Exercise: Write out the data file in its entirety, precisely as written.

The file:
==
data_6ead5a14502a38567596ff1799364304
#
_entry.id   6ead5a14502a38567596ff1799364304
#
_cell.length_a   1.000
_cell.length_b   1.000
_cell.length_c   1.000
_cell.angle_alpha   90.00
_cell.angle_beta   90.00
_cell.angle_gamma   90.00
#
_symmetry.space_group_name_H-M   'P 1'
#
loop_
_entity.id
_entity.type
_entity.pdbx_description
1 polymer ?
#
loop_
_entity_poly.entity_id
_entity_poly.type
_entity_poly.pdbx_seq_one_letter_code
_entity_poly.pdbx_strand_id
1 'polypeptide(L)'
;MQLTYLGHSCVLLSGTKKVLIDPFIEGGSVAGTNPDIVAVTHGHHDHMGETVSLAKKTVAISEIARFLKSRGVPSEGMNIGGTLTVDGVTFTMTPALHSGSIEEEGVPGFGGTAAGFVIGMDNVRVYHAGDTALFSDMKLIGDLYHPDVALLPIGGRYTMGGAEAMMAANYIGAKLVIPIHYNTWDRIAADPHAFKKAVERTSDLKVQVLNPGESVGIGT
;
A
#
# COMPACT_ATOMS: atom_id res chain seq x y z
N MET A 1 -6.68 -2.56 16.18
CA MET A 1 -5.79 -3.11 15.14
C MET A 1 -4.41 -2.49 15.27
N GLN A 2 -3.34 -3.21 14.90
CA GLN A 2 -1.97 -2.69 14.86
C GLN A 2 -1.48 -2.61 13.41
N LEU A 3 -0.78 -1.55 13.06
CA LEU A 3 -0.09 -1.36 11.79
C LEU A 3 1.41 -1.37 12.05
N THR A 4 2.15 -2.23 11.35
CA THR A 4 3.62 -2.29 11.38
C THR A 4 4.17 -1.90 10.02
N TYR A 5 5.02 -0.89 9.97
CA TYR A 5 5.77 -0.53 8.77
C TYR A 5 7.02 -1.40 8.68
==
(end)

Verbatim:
data_6ead5a14502a38567596ff1799364304
#
_entry.id   6ead5a14502a38567596ff1799364304
#
_cell.length_a   1.000
_cell.length_b   1.000
_cell.length_c   1.000
_cell.angle_alpha   90.00
_cell.angle_beta   90.00
_cell.angle_gamma   90.00
#
_symmetry.space_group_name_H-M   'P 1'
#
loop_
_entity.id
_entity.type
_entity.pdbx_description
1 polymer ?
#
loop_
_entity_poly.entity_id
_entity_poly.type
_entity_poly.pdbx_seq_one_letter_code
_entity_poly.pdbx_strand_id
1 'polypeptide(L)'
;MQLTYLGHSCVLLSGTKKVLIDPFIEGGSVAGTNPDIVAVTHGHHDHMGETVSLAKKTVAISEIARFLKSRGVPSEGMNIGGTLTVDGVTFTMTPALHSGSIEEEGVPGFGGTAAGFVIGMDNVRVYHAGDTALFSDMKLIGDLYHPDVALLPIGGRYTMGGAEAMMAANYIGAKLVIPIHYNTWDRIAADPHAFKKAVERTSDLKVQVLNPGESVGIGT
;
A
#
# COMPACT_ATOMS: atom_id res chain seq x y z
N MET A 1 -6.68 -2.56 16.18
CA MET A 1 -5.79 -3.11 15.14
C MET A 1 -4.41 -2.49 15.27
N GLN A 2 -3.34 -3.21 14.90
CA GLN A 2 -1.97 -2.69 14.86
C GLN A 2 -1.48 -2.61 13.41
N LEU A 3 -0.78 -1.55 13.06
CA LEU A 3 -0.09 -1.36 11.79
C LEU A 3 1.41 -1.37 12.05
N THR A 4 2.15 -2.23 11.35
CA THR A 4 3.62 -2.29 11.38
C THR A 4 4.17 -1.90 10.02
N TYR A 5 5.02 -0.89 9.97
CA TYR A 5 5.77 -0.53 8.77
C TYR A 5 7.02 -1.40 8.68